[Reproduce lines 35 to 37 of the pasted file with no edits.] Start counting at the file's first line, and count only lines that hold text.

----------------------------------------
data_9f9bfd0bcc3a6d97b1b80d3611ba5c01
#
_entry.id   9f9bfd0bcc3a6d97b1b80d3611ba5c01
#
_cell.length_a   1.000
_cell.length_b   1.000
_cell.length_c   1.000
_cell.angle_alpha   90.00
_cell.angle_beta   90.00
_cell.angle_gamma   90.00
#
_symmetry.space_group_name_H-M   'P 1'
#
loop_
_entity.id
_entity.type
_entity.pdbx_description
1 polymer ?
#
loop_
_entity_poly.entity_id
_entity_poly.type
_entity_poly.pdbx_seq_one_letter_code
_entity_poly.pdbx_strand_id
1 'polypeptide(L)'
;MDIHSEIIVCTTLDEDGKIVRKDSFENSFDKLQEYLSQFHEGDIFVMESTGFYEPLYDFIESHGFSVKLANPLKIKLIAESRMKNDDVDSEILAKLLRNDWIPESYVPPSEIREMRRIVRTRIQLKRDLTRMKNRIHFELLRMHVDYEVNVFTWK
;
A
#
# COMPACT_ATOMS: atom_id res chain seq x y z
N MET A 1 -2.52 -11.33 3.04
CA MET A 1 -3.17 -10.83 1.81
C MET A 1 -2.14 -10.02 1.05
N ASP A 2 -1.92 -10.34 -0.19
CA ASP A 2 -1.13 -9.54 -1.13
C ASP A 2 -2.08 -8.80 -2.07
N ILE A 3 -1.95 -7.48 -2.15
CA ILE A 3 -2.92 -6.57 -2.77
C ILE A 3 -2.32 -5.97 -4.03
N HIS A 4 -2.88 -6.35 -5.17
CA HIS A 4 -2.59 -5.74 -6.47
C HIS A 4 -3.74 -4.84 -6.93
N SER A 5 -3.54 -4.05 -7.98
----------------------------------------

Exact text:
CA ASP A 2 -1.13 -9.54 -1.13
C ASP A 2 -2.08 -8.80 -2.07
N ILE A 3 -1.95 -7.48 -2.15